export BROWSER=/mnt/c/Program\ Files\ \(x86\)/Google/Chrome/Application/chrome.exe

6.2: Use Symlinks to open Windows Programs

One use case is to open your text editor to the current directory. Interop + symlinks make this possible. For example:

ln -s /mnt/c/Program\ Files/Microsoft\ VS\ Code/Code.exe code

Now in any directory, type code and your text editor opens. Even better, type code . and it opens that directory, ready for editing.

7. Disable ding/beep/bell sound when tabbing

You know that annoying bell sound you get when you try to autocomplete something and it doesn't exist? It's super loud and annoying, so lets mute it. Run this command and restart your shell to give peace to your ears:

echo 'set bell-style none' >> ~/.inputrc

Restart your shell and it's quiet :)

8. How to configure proxy settings in apt

If your network uses a proxy-server, services like apt-get, git, wget, and curl, etc. would not be able to access internet directly.

There is an open source tool : ProxyMan, which lets you easily configure system-wide proxy settings from the command-line in one go. Download latest release. As of now, ProxyMan is capable of managing GNOME desktop, /etc/environment, .bashrc, apt.conf, git, npm, and Dropbox proxy settings

However, you can also manually modify the configuration file.

To add prox in apt, modify /etc/apt/apt.conf and add the following:

   Acquire::http::Proxy "http://username:password@proxy.server:port";
   Acquire::https::Proxy "https://username:password@proxy.server:port";
   Acquire::ftp::Proxy "ftp://username:password@proxy.server:port";
   Acquire::socks::Proxy "socks://username:password@proxy.server:port";

Do a sudo apt-get update afterwards to update repository infromation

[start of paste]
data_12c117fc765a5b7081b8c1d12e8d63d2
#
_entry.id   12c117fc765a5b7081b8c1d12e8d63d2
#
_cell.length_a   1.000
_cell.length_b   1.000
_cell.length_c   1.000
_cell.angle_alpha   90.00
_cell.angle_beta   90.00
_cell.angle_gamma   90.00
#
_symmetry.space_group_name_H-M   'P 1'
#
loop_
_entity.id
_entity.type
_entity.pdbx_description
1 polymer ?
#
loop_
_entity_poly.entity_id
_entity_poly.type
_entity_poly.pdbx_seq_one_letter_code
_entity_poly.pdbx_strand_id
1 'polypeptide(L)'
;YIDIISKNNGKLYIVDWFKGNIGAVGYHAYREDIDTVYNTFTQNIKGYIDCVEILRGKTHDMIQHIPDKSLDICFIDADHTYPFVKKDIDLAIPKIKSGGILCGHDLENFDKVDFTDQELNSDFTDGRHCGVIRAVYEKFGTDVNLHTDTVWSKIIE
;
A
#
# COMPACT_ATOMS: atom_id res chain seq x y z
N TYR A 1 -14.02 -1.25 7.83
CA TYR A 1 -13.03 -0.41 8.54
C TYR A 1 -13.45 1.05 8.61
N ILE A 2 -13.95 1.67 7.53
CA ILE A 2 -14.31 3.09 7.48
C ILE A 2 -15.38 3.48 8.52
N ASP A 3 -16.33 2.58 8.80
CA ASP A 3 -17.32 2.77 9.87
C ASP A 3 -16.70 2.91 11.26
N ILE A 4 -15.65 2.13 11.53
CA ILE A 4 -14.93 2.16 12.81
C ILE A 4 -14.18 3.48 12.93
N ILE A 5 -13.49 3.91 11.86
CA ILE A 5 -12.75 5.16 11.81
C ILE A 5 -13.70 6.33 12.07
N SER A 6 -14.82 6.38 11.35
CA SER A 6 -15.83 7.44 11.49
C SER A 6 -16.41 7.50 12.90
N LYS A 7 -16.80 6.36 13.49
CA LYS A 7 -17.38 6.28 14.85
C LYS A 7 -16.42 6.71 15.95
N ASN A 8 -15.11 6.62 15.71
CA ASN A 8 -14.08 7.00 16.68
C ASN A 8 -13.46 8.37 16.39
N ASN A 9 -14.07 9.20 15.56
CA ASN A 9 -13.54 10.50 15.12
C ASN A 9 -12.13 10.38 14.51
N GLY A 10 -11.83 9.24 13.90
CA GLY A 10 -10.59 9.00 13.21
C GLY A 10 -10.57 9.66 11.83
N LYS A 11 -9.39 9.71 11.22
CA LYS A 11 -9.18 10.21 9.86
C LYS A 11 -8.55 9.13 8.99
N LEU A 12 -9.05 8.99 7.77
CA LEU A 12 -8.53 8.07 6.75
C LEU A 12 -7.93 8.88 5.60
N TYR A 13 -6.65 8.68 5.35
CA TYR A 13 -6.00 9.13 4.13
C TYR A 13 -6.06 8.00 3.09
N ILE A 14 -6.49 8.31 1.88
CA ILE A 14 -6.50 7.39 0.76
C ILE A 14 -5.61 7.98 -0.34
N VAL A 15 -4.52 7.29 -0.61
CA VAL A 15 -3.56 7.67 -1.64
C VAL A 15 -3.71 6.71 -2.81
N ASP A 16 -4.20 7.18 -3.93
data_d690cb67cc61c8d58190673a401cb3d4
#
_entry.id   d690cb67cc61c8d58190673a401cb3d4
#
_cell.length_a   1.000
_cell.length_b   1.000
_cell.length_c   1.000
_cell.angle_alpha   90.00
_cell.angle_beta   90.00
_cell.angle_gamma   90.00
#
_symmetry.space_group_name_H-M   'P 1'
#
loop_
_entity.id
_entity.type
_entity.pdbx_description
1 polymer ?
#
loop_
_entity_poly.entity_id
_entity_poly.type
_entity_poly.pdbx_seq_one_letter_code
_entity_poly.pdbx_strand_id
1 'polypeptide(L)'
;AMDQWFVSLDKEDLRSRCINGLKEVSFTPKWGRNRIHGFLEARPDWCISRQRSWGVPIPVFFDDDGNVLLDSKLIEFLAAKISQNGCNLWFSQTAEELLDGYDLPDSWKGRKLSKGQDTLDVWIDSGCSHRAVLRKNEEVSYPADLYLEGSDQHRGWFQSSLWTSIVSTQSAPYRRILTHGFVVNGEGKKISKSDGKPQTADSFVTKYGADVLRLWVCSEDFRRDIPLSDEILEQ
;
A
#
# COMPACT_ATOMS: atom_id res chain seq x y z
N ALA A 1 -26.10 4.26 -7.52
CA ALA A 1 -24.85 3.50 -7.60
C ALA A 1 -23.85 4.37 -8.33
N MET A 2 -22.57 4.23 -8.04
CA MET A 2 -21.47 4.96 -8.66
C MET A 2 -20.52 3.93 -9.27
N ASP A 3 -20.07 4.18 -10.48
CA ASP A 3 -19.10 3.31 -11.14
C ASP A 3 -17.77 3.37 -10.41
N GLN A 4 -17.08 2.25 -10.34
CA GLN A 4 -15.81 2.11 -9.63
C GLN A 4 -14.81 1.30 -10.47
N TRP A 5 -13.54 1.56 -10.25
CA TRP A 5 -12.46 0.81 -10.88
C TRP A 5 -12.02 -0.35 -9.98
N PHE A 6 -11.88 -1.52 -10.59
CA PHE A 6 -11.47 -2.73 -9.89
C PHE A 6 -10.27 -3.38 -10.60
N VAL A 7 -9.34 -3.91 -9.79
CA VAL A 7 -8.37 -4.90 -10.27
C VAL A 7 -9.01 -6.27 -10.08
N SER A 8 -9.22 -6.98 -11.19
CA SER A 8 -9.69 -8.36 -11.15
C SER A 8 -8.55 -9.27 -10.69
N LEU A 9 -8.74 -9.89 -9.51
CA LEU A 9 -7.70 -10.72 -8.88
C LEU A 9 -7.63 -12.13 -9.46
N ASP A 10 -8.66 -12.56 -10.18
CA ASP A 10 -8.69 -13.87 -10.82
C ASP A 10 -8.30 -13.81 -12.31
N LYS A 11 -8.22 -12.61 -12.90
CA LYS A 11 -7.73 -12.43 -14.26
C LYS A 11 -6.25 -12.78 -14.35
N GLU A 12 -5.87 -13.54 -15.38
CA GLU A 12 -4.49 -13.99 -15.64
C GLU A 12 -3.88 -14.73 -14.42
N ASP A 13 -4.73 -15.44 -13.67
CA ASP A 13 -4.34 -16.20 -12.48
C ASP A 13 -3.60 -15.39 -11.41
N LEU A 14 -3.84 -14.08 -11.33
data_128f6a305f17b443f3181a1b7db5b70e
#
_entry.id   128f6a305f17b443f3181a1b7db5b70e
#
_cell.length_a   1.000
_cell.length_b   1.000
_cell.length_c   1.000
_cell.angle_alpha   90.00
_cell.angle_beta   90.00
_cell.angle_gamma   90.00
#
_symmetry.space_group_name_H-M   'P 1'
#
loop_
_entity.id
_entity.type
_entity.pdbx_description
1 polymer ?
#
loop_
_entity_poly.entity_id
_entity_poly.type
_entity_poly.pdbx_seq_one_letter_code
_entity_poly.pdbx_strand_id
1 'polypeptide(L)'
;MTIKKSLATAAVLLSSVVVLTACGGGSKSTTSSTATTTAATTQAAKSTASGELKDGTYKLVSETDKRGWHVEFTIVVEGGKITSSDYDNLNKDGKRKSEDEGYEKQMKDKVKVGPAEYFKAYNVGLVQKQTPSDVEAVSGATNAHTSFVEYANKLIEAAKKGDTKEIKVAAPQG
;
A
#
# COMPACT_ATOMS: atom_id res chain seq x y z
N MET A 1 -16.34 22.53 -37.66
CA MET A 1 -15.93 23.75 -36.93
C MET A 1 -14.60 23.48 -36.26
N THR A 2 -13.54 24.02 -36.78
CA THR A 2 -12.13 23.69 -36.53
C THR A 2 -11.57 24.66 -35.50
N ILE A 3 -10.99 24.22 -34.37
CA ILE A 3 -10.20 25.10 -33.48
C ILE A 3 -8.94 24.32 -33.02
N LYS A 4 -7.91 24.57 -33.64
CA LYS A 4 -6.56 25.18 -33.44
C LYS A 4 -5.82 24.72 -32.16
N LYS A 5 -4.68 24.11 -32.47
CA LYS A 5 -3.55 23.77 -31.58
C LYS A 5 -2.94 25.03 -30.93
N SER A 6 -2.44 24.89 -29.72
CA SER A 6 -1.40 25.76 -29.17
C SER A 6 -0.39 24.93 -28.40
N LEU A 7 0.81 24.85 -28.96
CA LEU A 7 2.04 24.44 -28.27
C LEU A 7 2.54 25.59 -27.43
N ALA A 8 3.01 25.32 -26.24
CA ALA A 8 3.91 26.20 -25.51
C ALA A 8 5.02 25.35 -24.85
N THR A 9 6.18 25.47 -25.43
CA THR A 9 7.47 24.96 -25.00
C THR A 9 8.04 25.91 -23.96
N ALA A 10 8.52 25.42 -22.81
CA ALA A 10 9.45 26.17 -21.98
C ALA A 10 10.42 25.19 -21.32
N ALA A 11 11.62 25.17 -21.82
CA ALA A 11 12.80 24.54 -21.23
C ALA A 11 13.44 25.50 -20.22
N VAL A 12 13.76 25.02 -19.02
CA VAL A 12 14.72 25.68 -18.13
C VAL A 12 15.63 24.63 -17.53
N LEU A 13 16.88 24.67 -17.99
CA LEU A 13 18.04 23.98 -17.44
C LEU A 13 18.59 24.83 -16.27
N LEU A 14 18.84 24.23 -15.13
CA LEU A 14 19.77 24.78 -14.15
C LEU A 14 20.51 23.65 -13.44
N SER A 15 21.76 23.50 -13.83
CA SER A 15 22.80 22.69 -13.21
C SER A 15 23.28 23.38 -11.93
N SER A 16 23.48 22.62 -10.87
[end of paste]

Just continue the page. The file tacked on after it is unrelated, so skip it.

Example:

username: johnwick password password proxy-server proxy.foobar.com port 8080

Acquire::http::Proxy "http://johnwick:password@proxy.foobar.com:8080";

To add system wide proxy settings, go to /etc/environment and add the following:

   export http_proxy="http://username:password@proxy.server:port"
   export https_proxy="https://username:password@proxy.server:port"
   export ftp_proxy="ftp://username:password@proxy.server:port"
   export socks_proxy="socks://username:password@proxy.server:port"

Example:

export http_proxy="http://johnwick:password@proxy.foobar.com:8080";

Use source /etc/environment to load the new environment variables.

To make git work behind proxy use the following commands

git config --global http.proxy http://johnwick:password@proxy.foobar.com:8080`
git config --global https.proxy https://johnwick:password@proxy.foobar.com:8080

9. Program compatibility - What works, what doesn't?

This crowdsourced list of programs and their compatibility gives you a searchable list for compatibility. Want to know if apt works 100%? Just check the list. Also worth a mention, the Official repository contains a full list of all issues reported.

10. Mapping a Driver Letter to your linux root folder

Open a Windows Terminal (cmd) and:

subst l: c:\Users\path\to\your\rootfs

Now you can access the root linux folder typing l: in the Windows Command, or Explorer.

Your rootfs might be located in different paths: Check this guide on askubuntu to find your linux folder on windows